Kayak rescue training and how not to run a whitewater river

Picture of Seth.

Seth begins his swim across the Wolf River.

I spent the weekend brushing up on my kayak rescue skills in northern Wisconsin with the Hoofers Outing Club. Our instructor for the day was Scott, who works at the Bear Paw Outdoor Adventure Resort on the Wolf River. We spent Saturday morning going over the basics in the classroom, then headed to a rapid called Gilmore's Mistake for some “on-the-job training.”

First, we practiced rope throwing (both the giving and receiving ends), which is important to know because you wouldn't want to go over a waterfall or a nasty rapid after self-ejecting from your boat. Swimming across rapids is also an important skill, so we each took turns crossing the river in moving current. We also practiced wading to the middle of the river, which is a lot harder than it looks. Scott spent the rest of the afternoon giving us various challenges on the river, and we managed to have some fun along the way. After a long day of training, we tipped back a few beers and ate some delicious pizza at Bear Paw's pub.

Scott is a great instructor who has the rare combination of tremendous technical skills and lots of patience that one needs in his position. I took this same lesson two years ago and was glad to have had the opportunity to brush up on my rescue skills, not that I hope to ever have to use them.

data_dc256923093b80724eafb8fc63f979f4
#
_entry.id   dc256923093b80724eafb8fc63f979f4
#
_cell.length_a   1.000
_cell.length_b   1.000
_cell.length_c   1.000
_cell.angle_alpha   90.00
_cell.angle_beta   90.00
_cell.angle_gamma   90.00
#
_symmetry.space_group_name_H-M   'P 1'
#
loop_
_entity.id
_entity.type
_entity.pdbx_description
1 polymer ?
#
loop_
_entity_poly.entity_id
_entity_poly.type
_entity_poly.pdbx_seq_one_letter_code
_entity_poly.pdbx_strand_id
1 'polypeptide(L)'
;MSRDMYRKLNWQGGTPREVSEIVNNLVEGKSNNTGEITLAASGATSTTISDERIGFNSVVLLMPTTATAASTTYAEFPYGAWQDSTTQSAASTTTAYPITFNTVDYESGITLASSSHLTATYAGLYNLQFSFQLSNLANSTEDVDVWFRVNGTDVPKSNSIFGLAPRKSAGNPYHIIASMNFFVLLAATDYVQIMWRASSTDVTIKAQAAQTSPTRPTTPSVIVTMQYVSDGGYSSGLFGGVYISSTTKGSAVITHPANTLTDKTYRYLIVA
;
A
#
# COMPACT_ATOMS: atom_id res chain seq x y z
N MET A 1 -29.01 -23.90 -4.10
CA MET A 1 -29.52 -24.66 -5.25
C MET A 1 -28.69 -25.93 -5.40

Picture of Varun.

Varun braves the last drop of Monastery Falls.

The Wolf River was running a bit low, so we decided to head south to the Red River, which is dam-fed and almost always runnable. The rapids on the Red are pool drops, meaning that there is a large pool of flat water below each rapid – if you have to wet exit from your kayak, you probably won't get pinned against rocks. Our run went smoothly through the first few drops, although we were competing with about fifty locals who were running the river in inflatable tubes and pool chairs.

There is one class III rapid on the Red called Monastery Falls, and the water was high enough that the top hole was very sticky, meaning that if you are unable to clear it, the recirculating water will suck you back in and hold onto you. The sneak route was a viable option, however, so a few from my group chose to run it and hope to remain right-side up before the final rocky slide, which would not feel good on your head if you happened to get flipped at the top of it.

The first group of tubers were wisely skipping Monastery Falls, which I was glad to see because none of them (other than the little kids) were wearing life jackets or helmets, and most had been drinking all afternoon. But then one brave (or dumb) soul went over the falls and got sucked under. He popped up, but lost his glasses and came dangerously close to slamming his head into a rock. Others followed, all of whom got ejected from their tubes but somehow managed to avoid catastrophe. The fact that they weren't wearing life jackets probably saved them from getting sucked back into the rapids because as they plunged to the bottom of the river, they hit the downstream current and didn't surface until they were clear.

Four people have drowned on the Wolf River in the last two years, and though each instance had its own unique circumstances that led to disaster, these guys weren't doing anyone favors by risking their lives. A few people in our group were ready with the throw ropes, but we didn't want to have to use them. It's important to have the skills to rescue yourself and others from potentially deadly situations, but it's even more important not to put yourself into those situations in the first place.

More photos from the weekend.

External Websites:
Hoofers Outing Club
Bear Paw

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